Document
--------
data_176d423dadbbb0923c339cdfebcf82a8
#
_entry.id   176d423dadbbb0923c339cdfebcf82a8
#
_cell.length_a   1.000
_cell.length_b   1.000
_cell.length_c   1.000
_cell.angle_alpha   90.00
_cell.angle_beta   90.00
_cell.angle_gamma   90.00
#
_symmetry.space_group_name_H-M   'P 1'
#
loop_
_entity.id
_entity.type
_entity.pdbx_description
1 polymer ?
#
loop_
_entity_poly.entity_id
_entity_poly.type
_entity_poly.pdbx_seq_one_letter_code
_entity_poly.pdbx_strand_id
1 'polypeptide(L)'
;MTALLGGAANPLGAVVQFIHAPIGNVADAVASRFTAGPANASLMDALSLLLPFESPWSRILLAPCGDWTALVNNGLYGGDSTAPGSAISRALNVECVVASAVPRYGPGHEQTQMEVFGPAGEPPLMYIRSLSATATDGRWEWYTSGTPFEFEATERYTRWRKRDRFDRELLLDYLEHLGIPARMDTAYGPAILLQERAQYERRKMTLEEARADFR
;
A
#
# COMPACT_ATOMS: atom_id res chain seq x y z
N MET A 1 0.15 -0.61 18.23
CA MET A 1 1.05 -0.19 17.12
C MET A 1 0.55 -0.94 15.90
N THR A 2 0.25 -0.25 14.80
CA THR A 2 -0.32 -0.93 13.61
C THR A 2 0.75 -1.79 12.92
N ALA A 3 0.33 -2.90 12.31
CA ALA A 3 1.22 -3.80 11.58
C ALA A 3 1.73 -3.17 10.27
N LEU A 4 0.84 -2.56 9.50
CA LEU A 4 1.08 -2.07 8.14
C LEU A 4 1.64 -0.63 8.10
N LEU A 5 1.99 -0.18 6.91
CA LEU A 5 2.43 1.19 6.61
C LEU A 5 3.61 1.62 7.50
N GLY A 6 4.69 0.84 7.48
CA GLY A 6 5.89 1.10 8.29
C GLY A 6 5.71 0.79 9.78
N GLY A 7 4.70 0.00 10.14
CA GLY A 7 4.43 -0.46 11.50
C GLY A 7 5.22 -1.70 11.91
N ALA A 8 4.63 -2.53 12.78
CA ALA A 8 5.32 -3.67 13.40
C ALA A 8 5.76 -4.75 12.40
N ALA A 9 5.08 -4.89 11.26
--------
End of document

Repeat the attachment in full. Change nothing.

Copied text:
data_176d423dadbbb0923c339cdfebcf82a8
#
_entry.id   176d423dadbbb0923c339cdfebcf82a8
#
_cell.length_a   1.000
_cell.length_b   1.000
_cell.length_c   1.000
_cell.angle_alpha   90.00
_cell.angle_beta   90.00
_cell.angle_gamma   90.00
#
_symmetry.space_group_name_H-M   'P 1'
#
loop_
_entity.id
_entity.type
_entity.pdbx_description
1 polymer ?
#
loop_
_entity_poly.entity_id
_entity_poly.type
_entity_poly.pdbx_seq_one_letter_code
_entity_poly.pdbx_strand_id
1 'polypeptide(L)'
;MTALLGGAANPLGAVVQFIHAPIGNVADAVASRFTAGPANASLMDALSLLLPFESPWSRILLAPCGDWTALVNNGLYGGDSTAPGSAISRALNVECVVASAVPRYGPGHEQTQMEVFGPAGEPPLMYIRSLSATATDGRWEWYTSGTPFEFEATERYTRWRKRDRFDRELLLDYLEHLGIPARMDTAYGPAILLQERAQYERRKMTLEEARADFR
;
A
#
# COMPACT_ATOMS: atom_id res chain seq x y z
N MET A 1 0.15 -0.61 18.23
CA MET A 1 1.05 -0.19 17.12
C MET A 1 0.55 -0.94 15.90
N THR A 2 0.25 -0.25 14.80
CA THR A 2 -0.32 -0.93 13.61
C THR A 2 0.75 -1.79 12.92
N ALA A 3 0.33 -2.90 12.31
CA ALA A 3 1.22 -3.80 11.58
C ALA A 3 1.73 -3.17 10.27
N LEU A 4 0.84 -2.56 9.50
CA LEU A 4 1.08 -2.07 8.14
C LEU A 4 1.64 -0.63 8.10
N LEU A 5 1.99 -0.18 6.91
CA LEU A 5 2.43 1.19 6.61
C LEU A 5 3.61 1.62 7.50
N GLY A 6 4.69 0.84 7.48
CA GLY A 6 5.89 1.10 8.29
C GLY A 6 5.71 0.79 9.78
N GLY A 7 4.70 0.00 10.14
CA GLY A 7 4.43 -0.46 11.50
C GLY A 7 5.22 -1.70 11.91
N ALA A 8 4.63 -2.53 12.78
CA ALA A 8 5.32 -3.67 13.40
C ALA A 8 5.76 -4.75 12.40
N ALA A 9 5.08 -4.89 11.26